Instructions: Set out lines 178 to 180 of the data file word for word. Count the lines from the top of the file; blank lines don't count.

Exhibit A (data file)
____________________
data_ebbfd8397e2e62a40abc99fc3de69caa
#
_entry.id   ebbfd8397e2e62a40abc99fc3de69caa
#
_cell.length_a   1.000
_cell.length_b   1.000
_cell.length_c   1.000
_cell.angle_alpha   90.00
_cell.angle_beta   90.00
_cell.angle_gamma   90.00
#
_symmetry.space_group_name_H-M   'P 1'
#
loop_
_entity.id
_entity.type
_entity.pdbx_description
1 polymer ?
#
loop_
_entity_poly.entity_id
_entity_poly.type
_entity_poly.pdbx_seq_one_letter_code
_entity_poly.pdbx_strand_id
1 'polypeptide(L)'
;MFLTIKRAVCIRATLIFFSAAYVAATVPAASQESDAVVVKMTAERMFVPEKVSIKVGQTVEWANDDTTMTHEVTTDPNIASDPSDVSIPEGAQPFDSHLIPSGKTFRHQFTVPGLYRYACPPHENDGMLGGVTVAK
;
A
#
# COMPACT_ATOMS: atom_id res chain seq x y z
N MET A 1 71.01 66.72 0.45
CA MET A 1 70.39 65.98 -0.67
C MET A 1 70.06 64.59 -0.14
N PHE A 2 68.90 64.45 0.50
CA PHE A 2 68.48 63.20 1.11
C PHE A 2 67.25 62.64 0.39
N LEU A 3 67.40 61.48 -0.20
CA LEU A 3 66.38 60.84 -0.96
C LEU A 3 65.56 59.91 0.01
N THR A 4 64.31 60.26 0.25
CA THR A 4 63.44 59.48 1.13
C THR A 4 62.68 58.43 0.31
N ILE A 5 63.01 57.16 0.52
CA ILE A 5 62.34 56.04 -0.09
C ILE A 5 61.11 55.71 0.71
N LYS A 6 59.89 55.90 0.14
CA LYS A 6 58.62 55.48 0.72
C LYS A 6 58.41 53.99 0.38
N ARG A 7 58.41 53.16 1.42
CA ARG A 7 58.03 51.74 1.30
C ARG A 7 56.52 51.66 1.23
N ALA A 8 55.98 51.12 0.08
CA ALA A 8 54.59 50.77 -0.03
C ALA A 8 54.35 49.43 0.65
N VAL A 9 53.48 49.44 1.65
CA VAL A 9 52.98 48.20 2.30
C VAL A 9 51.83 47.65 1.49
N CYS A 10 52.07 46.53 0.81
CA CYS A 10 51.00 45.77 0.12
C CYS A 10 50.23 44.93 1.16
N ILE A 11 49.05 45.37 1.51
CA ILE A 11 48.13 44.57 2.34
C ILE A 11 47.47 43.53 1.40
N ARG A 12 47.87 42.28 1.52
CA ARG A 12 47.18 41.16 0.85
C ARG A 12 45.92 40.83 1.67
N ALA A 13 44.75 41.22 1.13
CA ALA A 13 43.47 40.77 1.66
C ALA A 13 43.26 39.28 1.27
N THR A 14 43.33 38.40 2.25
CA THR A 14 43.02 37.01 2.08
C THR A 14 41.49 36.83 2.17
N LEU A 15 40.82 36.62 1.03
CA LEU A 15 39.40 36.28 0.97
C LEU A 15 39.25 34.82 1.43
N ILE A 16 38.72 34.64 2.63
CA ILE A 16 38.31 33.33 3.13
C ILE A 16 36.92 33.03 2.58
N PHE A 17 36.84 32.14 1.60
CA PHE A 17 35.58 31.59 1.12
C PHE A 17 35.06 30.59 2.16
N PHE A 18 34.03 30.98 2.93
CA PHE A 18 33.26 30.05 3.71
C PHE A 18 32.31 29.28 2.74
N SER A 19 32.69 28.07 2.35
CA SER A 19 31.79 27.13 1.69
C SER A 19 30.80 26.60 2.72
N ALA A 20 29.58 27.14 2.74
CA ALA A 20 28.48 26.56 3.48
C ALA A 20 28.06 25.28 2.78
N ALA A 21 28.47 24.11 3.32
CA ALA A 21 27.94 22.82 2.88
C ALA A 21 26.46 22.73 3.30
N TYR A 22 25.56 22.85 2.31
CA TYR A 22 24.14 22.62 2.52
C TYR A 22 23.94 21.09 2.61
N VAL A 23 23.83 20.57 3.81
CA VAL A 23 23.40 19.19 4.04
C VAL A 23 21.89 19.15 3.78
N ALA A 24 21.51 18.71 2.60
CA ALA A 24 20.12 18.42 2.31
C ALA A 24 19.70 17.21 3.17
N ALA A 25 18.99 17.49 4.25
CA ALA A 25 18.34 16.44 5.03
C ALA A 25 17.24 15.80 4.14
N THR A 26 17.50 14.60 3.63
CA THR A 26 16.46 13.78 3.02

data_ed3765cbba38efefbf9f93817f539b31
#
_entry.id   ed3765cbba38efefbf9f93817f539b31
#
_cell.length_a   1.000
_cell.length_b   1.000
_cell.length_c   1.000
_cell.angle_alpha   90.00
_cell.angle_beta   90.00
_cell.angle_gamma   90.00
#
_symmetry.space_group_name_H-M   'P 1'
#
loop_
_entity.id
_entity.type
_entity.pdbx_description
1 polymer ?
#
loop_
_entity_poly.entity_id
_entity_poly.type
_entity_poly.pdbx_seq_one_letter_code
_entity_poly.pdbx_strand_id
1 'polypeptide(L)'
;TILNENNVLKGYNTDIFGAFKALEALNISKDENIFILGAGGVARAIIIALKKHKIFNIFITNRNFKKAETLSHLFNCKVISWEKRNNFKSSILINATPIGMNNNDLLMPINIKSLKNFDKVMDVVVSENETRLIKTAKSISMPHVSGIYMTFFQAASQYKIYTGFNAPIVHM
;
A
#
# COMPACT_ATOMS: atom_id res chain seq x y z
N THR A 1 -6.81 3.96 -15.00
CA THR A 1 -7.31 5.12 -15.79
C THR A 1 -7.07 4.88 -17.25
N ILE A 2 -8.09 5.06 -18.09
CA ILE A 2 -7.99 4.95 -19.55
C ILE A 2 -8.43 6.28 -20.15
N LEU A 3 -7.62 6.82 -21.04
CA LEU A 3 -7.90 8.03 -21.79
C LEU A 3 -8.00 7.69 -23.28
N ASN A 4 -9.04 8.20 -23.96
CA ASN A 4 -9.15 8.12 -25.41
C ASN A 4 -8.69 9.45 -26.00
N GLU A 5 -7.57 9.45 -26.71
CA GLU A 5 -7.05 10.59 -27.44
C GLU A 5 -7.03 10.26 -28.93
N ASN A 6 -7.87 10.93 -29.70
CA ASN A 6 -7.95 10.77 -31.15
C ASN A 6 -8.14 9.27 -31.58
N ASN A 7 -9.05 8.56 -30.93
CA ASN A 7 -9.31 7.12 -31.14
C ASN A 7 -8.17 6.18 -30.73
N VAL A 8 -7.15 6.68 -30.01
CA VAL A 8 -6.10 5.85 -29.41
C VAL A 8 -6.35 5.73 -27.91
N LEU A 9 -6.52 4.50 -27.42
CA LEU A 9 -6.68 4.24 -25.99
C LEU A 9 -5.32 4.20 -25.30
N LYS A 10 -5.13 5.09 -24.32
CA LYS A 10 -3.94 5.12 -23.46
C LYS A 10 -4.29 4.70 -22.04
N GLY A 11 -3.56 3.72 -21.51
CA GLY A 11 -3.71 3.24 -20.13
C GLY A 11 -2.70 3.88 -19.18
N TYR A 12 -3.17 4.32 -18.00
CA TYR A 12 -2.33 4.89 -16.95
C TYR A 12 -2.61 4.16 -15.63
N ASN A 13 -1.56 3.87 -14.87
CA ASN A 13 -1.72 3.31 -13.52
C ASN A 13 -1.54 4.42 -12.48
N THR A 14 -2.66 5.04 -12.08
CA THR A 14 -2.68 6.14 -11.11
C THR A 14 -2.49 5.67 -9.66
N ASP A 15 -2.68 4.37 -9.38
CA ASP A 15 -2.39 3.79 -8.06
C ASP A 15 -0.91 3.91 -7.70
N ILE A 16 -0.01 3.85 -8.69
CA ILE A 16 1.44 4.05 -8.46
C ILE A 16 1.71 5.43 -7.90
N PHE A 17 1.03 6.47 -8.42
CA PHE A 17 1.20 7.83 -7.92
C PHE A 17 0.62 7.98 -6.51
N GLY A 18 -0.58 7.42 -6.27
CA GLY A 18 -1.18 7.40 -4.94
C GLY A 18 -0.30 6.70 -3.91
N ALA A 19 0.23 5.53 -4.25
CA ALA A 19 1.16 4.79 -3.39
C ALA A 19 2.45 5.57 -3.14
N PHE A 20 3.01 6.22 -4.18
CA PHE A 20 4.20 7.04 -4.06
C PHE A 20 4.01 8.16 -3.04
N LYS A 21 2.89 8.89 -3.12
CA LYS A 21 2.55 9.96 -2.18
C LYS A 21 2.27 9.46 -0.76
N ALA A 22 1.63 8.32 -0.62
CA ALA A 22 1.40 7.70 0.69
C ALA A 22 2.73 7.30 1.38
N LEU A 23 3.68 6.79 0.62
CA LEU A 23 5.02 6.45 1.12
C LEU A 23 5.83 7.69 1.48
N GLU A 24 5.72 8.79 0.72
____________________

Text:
CA THR A 14 -2.68 6.14 -11.11
C THR A 14 -2.49 5.67 -9.66
N ASP A 15 -2.68 4.37 -9.38